By Larry Filler

For years Tourism New Brunswick sought to answer two seemingly simple questions: who visits the province and how do they spend their time during their trip? The answers to these questions would have direct implications on the government-run organization’s marketing strategy.

These insights would help it determine who it had to connect with and what its message should be. For those visitors who had already showed an interest in the province, the goal would be to keep New Brunswick top of mind. For others, the goal might be to make them aware of all the wonderful things that New Brunswick has to offer so they will consider it as a vacation destination in the future.

While Tourism New Brunswick knew it needed more comprehensive visitor data to improve the effectiveness of its marketing initiatives it lacked the means to collect those data. Up until this point, the organization relied on collecting postal codes from visitors through surveys, newsletters and the reservation system for its provincial parks. It then linked those postal codes to Environics Analytics’ PRIZM and Destination Canada’s Explorer Quotient (EQ) segmentation systems for campaign targeting.

Though this approach worked, it did not include large swaths of visitors. As a result, Tourism New Brunswick lacked a complete picture of its visitor segments. “We wanted to link our marketing efforts with actual travel patterns within the province,” said Stéphanie Robichaud, senior business and data analyst with Tourism New Brunswick.

Mobile data fills the gaps
The challenges facing the provincial tourism body were not all that different from those facing shopping malls or retailers that lacked customer-specific data, albeit on a much grander scale. As a solution, some shopping malls are now using mobile data as opposed to, or in some cases, in addition to, traditional visitor intercept surveys to enhance customer insights. Tourism New Brunswick wanted to see if mobile data could help it too.

“The fact that the data was anonymized and permission-based, since it is collected through apps on a user’s mobile device, was very reassuring to us,” said Robichaud. “We knew it could identify devices observed within defined areas.”

Mobile data would also give the organization the ability to integrate the demographics, psychographics and behavioural habits of their visitors, which would be invaluable to its targeted mail and digital campaigns. However, even with the additional data, the most important element of any analytics solution is the process. In this particular case, defining the study was critical. Tourism New Brunswick and Environics Analytics worked together to identify 91 geofences of interest to the provincial tourism industry. These include tourism regions, entry and exit points (road, water and air), major highways, scenic drives, parks and other key points of interest.

Through those geofences, Tourism New Brunswick collected about 240,000 trip records, representing roughly 7% of the visits to the province. Close to 90% of the observed devices were assigned to postal codes or ZIP codes and then linked to their respective PRIZM segments. These data proved to be a good representation of the visitors to the province and gave Tourism New Brunswick and their stakeholders the confidence that this data could be used for better decision making.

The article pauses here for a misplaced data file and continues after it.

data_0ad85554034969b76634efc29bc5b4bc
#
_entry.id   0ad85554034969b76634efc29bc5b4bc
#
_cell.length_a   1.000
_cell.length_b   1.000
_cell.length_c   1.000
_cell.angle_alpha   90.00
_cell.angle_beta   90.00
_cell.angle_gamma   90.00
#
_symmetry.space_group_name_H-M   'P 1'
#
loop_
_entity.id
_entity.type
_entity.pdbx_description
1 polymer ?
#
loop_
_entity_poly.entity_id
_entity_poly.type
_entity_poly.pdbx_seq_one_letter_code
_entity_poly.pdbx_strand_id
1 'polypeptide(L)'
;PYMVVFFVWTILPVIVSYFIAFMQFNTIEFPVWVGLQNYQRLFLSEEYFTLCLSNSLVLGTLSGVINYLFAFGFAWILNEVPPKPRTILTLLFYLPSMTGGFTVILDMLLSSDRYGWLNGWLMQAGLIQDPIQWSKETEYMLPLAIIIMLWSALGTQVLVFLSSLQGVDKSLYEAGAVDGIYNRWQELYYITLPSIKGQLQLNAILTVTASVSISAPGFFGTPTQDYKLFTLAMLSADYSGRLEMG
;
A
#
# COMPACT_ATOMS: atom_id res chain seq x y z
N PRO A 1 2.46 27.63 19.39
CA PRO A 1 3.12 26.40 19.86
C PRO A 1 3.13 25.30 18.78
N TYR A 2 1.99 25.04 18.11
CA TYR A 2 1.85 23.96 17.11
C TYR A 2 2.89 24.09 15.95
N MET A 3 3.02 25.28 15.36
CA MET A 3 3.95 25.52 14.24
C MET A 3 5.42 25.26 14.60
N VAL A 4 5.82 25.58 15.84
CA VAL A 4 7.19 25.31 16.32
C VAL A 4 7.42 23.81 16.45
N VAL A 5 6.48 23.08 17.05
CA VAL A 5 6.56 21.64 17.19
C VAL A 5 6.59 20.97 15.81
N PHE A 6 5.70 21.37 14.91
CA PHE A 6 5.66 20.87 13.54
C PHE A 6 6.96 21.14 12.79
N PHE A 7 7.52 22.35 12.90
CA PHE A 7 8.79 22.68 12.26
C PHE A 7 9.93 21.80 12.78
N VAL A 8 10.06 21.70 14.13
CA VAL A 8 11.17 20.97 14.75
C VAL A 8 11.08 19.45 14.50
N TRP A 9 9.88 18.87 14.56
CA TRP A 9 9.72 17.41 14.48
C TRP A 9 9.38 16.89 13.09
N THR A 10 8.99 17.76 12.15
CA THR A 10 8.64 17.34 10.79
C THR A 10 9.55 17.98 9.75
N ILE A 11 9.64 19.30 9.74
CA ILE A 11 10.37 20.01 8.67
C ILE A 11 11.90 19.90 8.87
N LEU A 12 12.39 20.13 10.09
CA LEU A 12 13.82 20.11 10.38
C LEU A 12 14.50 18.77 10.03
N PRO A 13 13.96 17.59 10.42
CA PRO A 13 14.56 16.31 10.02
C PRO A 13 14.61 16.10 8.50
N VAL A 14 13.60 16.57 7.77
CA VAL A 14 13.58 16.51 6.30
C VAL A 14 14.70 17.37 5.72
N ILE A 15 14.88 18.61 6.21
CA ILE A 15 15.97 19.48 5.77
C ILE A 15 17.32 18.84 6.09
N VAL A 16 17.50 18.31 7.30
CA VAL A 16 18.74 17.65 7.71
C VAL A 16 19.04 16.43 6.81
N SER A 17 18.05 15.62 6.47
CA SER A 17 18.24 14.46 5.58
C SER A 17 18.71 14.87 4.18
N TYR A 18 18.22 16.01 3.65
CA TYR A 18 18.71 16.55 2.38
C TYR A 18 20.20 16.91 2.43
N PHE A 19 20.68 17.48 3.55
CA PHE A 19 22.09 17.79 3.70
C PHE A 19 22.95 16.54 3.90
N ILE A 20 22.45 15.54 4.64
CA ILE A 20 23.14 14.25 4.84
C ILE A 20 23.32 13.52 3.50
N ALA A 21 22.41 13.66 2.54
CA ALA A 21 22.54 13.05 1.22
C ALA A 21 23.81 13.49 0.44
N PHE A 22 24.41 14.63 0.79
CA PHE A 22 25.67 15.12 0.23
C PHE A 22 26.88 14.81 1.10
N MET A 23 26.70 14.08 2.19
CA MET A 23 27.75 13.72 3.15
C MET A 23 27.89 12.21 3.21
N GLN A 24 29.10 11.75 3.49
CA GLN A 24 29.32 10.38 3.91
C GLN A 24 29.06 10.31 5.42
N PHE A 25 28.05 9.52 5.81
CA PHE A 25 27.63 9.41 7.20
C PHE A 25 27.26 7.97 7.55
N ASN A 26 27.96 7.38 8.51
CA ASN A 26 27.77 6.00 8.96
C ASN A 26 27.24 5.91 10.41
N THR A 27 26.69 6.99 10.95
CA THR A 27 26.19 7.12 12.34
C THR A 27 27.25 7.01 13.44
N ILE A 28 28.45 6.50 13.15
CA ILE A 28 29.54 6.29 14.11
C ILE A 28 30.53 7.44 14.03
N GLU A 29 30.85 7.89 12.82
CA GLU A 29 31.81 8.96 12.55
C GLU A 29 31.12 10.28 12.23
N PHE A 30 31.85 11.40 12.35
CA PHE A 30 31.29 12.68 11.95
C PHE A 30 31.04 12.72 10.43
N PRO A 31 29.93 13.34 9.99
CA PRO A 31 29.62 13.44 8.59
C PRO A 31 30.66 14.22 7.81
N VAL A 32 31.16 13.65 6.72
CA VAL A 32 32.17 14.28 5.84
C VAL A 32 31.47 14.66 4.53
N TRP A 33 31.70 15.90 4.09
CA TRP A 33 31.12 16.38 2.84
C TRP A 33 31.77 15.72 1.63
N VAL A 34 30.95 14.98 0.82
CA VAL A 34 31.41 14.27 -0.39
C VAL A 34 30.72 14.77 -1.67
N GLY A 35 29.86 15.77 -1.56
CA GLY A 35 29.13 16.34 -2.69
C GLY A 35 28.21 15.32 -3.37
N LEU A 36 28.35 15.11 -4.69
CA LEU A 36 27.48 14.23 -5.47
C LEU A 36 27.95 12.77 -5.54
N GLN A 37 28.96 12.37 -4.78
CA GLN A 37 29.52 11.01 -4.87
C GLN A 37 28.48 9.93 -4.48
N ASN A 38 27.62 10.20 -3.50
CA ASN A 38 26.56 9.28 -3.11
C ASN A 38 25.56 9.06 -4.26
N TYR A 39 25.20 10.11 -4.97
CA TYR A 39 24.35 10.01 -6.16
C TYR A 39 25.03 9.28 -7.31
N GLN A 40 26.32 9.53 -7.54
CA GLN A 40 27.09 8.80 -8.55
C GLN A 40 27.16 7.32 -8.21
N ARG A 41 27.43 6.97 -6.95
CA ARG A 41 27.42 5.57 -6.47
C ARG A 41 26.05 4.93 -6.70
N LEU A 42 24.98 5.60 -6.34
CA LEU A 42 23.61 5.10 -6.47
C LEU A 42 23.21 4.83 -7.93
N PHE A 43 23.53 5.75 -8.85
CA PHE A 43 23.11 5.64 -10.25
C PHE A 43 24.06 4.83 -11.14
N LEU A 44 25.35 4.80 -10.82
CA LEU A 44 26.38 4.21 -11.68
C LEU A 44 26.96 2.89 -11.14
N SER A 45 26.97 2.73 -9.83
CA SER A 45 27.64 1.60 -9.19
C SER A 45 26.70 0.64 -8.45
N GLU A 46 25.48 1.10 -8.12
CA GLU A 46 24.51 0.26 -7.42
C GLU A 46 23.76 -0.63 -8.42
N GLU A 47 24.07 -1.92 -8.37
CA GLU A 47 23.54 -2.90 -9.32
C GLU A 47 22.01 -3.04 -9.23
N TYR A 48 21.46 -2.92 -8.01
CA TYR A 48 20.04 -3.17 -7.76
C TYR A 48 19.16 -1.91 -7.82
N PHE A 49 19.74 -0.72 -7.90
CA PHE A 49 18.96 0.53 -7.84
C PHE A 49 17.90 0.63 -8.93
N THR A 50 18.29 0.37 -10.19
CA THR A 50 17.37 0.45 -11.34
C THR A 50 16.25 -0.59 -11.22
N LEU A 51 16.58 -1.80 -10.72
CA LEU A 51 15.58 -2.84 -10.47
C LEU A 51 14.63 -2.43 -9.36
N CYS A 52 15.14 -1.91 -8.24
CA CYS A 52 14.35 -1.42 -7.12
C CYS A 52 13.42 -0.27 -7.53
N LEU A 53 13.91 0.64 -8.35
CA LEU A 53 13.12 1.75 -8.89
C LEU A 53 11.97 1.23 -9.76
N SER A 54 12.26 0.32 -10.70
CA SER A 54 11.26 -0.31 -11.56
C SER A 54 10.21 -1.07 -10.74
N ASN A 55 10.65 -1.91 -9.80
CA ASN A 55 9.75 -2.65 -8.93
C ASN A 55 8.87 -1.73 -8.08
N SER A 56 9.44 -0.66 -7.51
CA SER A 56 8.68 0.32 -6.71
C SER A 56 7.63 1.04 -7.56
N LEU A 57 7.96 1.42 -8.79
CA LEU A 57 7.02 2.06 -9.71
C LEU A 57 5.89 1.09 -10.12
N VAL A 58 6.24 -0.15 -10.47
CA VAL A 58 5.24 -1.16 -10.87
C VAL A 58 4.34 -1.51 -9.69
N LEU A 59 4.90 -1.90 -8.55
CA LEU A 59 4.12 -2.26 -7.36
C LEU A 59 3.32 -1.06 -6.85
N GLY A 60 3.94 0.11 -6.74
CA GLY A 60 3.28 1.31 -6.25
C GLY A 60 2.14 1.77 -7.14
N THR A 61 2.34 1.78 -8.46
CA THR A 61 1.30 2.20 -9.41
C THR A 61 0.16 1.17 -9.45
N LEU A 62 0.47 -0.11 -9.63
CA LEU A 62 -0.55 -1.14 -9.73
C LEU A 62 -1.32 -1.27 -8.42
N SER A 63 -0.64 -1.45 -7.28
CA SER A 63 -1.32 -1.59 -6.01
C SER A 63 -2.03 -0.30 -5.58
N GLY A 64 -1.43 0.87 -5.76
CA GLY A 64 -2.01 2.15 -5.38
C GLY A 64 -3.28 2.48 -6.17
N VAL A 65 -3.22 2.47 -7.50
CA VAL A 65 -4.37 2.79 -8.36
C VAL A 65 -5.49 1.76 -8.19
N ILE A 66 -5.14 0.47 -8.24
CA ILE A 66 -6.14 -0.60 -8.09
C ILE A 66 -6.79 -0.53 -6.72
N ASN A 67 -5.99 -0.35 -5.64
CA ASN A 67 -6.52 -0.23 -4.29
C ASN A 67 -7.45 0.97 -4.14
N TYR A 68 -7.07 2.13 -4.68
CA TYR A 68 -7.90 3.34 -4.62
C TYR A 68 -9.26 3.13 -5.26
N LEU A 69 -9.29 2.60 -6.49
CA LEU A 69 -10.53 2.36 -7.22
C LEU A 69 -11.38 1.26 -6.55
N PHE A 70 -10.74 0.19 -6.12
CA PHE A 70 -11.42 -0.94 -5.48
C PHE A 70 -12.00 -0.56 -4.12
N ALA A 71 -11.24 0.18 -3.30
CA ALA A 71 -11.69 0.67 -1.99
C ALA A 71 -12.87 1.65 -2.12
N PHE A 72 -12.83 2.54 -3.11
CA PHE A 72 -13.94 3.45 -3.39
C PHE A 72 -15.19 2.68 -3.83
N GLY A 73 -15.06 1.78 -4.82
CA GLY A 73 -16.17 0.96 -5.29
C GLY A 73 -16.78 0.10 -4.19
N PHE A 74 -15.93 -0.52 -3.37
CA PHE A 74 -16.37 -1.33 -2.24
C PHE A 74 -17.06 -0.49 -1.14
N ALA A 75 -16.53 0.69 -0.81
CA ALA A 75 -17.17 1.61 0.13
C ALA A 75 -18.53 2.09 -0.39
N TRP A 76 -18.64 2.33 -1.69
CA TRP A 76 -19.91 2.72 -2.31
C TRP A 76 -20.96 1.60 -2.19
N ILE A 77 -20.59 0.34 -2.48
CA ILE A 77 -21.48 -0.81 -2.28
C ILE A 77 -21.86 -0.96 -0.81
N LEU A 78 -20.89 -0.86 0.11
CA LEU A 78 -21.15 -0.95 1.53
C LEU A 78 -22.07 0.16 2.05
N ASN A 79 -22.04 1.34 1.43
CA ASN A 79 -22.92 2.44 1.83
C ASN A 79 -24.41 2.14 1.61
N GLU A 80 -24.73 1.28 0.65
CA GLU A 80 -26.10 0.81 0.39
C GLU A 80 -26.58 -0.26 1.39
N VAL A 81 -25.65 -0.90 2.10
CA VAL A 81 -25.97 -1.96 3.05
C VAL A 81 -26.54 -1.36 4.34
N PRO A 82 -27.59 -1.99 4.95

Understanding travel patterns
Integrating the mobile data into its existing segments allowed Tourism New Brunswick to link its customer targets to actual visitation and travel patterns. The findings revealed which segments were most likely to visit New Brunswick, as well as providing insights into which attractions they tended to visit. For example, “No-Hassle Travellers” are 93% more likely to visit New Brunswick than the average Canadian household, explained Robichaud. “We never would have known this before,” she said.

Tourism New Brunswick was able to use these insights to understand the differences and similarities between its key visitor segments. The analysis helped the organization understand the visitor journey through the province. For example, it discovered that 29% of all visitors spent time in Moncton. One in five visitors enjoyed one of the province’s scenic drives, with 61% of those taking the Fundy Coastal Drive.

These insights could also be used to spot other notable patterns, such as which cities people visited and the points of interest or attractions they toured during their stay. Understanding the seasonality effects on tourism in the province was another benefit. For instance, through these insights, Tourism New Brunswick was able to determine that while Canadian visitation spiked in July and August, U.S. peak visitation started in June and lasted through October.

“Based on the mobility data, we have a more complete picture of our visitors,” said Robichaud. “We were able to identify how visitors enjoyed our province, as well as how to segment them and communicate with them more effectively.”

Larry Filler is a senior vice president and leader of the Tourism Practice at Environics Analytics.

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